2018 was the second year of the Donald Trump presidency. For the second year, the regime’s policies continued to benefit elites and big business, corporations and transnational companies, while a systematic and brutal attack was mounted on workers, immigrants, Black people, Indigenous people, LGBTQI people, women, leftists, environmentalists, journalists and all who dare to challenged his rule. This is not to mention the detrimental effects of this regime across the world, as Trump intensified military action and economic sanctions against countries like Iran, while doubling down on support for warmongering countries like Saudi Arabia.
Despite this, 2018 was also a historic year of resistance across the world. In the US, the belly of the beast, many movements emerged, thrived and brought thousands to the streets.
One of the most important movements that made its presence felt this year was the Poor People’s Campaign: A National Call for Moral Revival. The campaign seeks to achieve the vision of Reverend Doctor Martin Luther King to unite the working class of the US, bridging historical divisions to combat systemic racism, poverty, ecological devastation, and the war economy and militarism. In order to understand the importance and necessity of the Poor People’s Campaign, Peoples Dispatch spoke to Willie Baptist, a lifelong organiser, who currently works with the campaign and the Popular Education Project.
Peoples Dispatch: Could you tell us a little bit about yourself and how you became an organiser?
Willie Baptist: I have been involved in organising and education in impoverished communities for over 50 years and I have been poor all my life. I spent a while in the streets of Philadelphia, homeless.
In 1965, when the Watts Uprising in south-central Los Angeles occurred, I was 17 years old and was involved in the rebellion. Some 60,000-100,000 people hit the streets in a violent protest against police brutality but also against the dire economic situation. I am very proud that in the two days of that uprising, the L.A. police was rendered null and void, it was defeated because we had 60,000-100,000 people all over the place in rebellion and so they had to call in the National Guard.
This left a deep impression on me, seeing the tanks coming down my street in Watts and it woke me up to political activism and my understanding of events. It told me that the problems that we were dealing with were not my individual problems. I lived in Watts, probably the most impoverished neighbourhood in the entire State of California. I had always lived in these poor neighbourhoods, but I was awakened to political activity by that uprising. And I am still a student of that period as there are many lessons from the uprising in that ghetto and the conditions that gave rise to it and similar uprisings in other black ghettos at that time. In fact, Watts inaugurated a whole round of uprisings in over 300 cities. It led to major property loss, and encounters with the police and that left an indelible impression on me.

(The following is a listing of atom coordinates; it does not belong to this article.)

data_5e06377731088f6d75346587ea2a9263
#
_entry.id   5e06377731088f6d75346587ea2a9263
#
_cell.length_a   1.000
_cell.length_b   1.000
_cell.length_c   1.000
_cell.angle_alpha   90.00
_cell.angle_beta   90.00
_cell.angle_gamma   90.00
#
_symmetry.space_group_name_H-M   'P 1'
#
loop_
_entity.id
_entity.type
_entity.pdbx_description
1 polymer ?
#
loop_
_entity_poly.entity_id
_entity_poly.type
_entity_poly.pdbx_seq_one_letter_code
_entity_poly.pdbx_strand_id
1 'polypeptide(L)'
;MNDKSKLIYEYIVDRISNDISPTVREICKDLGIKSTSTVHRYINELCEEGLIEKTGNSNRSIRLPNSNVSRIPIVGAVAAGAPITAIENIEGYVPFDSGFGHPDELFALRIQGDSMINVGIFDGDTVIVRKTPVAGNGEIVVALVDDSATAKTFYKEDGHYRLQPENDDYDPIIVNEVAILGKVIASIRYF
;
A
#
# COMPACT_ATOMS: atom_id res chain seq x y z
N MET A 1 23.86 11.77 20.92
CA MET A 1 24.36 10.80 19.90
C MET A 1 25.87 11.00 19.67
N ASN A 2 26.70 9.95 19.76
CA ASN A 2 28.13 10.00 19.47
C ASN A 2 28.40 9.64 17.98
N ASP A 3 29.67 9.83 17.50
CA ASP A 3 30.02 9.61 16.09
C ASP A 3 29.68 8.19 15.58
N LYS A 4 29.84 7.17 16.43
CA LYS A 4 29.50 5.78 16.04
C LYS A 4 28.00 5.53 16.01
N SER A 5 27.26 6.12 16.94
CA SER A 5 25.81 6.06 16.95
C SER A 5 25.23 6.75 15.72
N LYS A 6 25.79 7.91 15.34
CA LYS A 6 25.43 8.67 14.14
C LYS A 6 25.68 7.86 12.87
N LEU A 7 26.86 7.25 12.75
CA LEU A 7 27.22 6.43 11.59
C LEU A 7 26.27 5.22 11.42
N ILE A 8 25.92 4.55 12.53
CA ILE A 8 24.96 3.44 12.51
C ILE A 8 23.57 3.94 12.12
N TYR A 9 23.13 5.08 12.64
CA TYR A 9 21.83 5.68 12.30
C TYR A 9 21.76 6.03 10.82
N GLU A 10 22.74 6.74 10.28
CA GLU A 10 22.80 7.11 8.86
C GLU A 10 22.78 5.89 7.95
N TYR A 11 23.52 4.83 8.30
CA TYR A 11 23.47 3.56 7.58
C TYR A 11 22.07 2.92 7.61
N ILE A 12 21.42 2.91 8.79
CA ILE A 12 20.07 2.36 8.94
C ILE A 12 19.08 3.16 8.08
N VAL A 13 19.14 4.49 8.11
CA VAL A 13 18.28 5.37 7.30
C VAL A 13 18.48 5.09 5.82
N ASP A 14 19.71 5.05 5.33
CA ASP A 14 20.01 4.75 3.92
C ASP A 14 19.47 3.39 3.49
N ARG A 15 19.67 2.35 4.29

The thing that stood out for me is that those events occurred because of a certain fundamental economic and social condition. People get sick and tired of those conditions and they lash out. In the richest country in the world, people don’t know that these conditions exist, that right alongside obscene wealth concentrated in a few hands, there is growing poverty and homelessness. Those conditions are not only present in the black ghettos but now in the poor white areas as well. You’ve got these small towns, industrial towns, where the factory has closed and so you have growing poverty among poor whites. The same happens in Latino communities.
Now, the same conditions that gave rise to the uprising in the 1960s are spreading and getting worse, especially since the 2008 crisis. We are living in very explosive moments and I’m reminded of W.E.B. Dubois in his “Black Reconstruction” where he talks, among other things, of the “missed moment”, and how we need to position and prepare ourselves for those moments when people begin to awaken and question a system. We need to have people who are conscious and educated and understand what we are dealing with, what we are up against, and the class relationships that keep us in this position. This is so that when the masses of people begin to awaken, we can begin to channel that energy, that inevitable energy, into a constructive direction to change society.
I see these moments are parallels; these moments are very explosive. Homelessness is growing, the so-called middle class is disappearing – the problems have gotten worse. People only see the US through TV sets, and hear what the main representatives of the US government have to say about it. But there are two countries, and one of them – the one I am part of – is not heard from but is the one that is going to be heard because the people are not going to sit back for much longer and allow their families and kids to starve and allow the conditions to continue to deteriorate, threatening their lives. History has proved this and I think that we got to get ready for those times. We got to dig deep among the people who are hurting, the real masses in this country, so that we can give organization and unity to a movement that can really better the conditions here.